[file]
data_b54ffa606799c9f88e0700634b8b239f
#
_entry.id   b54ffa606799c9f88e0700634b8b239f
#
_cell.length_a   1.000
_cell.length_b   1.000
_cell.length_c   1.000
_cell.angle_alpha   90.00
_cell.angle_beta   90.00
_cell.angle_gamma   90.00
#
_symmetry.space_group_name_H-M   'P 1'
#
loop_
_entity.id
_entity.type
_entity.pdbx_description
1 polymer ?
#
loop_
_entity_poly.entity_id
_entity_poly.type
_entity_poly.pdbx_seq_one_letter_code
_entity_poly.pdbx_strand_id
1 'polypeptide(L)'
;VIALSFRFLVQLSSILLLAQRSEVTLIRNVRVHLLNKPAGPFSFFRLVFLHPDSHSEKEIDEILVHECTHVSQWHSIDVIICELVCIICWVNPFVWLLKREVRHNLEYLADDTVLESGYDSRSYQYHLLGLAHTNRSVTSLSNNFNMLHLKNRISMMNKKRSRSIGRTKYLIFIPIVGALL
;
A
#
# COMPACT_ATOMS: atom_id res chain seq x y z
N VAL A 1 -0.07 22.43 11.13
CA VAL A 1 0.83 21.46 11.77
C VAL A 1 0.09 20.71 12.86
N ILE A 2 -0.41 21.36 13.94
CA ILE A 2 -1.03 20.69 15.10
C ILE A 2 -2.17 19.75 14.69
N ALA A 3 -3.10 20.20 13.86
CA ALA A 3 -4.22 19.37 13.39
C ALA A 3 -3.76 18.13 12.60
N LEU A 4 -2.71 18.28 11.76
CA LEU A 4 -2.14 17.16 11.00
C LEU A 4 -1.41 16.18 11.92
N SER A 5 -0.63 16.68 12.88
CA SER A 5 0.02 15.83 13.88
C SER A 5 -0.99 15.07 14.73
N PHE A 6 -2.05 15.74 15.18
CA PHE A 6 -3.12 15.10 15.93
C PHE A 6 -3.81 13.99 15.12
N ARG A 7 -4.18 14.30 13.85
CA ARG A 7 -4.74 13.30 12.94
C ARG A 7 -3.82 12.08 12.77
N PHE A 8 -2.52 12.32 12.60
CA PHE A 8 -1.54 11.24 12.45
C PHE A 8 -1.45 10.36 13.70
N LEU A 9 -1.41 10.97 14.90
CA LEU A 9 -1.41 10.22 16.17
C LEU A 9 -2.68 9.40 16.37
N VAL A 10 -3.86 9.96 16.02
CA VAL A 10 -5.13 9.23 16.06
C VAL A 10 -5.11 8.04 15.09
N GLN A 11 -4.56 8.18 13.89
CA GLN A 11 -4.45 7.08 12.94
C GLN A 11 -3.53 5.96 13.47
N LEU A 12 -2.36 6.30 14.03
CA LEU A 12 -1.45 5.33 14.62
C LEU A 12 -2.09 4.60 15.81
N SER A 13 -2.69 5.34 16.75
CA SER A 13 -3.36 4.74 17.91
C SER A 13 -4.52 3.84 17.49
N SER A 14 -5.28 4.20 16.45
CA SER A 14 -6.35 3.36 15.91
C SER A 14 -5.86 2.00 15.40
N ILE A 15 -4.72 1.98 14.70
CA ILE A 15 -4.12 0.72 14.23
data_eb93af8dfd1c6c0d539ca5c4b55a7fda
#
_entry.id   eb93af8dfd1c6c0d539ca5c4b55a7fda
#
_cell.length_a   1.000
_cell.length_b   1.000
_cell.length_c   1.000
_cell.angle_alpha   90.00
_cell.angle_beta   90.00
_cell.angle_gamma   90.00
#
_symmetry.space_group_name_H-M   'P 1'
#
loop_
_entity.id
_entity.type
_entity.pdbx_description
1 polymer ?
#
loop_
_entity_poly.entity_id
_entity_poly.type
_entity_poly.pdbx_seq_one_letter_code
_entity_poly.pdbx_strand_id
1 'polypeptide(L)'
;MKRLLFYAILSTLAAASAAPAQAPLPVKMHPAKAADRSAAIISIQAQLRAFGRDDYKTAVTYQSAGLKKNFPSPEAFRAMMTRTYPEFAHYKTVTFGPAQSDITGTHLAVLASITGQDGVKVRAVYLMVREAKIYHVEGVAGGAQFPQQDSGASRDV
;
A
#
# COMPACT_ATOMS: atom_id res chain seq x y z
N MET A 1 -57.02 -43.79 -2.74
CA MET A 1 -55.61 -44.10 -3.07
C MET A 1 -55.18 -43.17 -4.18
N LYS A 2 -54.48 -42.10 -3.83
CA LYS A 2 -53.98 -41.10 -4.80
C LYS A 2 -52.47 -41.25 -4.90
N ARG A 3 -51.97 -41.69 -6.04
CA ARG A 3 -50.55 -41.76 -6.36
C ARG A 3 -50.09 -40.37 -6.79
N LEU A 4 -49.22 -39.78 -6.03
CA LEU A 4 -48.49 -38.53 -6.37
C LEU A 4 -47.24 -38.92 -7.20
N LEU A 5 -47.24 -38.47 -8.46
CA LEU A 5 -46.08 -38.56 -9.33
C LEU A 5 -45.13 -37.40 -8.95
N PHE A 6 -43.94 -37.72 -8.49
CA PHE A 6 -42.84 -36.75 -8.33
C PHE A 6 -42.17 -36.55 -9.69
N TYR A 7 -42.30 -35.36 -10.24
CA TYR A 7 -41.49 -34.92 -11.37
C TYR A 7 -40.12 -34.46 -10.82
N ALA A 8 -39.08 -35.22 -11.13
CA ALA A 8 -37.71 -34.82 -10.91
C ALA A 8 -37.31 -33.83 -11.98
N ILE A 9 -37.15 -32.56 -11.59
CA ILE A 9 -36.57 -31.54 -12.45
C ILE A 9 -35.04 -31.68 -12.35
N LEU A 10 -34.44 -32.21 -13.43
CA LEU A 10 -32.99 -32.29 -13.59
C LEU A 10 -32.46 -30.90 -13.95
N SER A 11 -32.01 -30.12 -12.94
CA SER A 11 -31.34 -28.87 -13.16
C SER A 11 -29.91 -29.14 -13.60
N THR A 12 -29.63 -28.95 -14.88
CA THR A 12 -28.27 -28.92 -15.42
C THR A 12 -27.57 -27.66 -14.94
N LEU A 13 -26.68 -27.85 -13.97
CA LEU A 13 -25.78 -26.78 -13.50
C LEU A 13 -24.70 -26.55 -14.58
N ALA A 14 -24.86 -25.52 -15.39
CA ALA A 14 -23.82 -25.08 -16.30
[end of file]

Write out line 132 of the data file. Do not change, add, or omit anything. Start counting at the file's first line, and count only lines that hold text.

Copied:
N LEU A 10 -34.44 -32.21 -13.43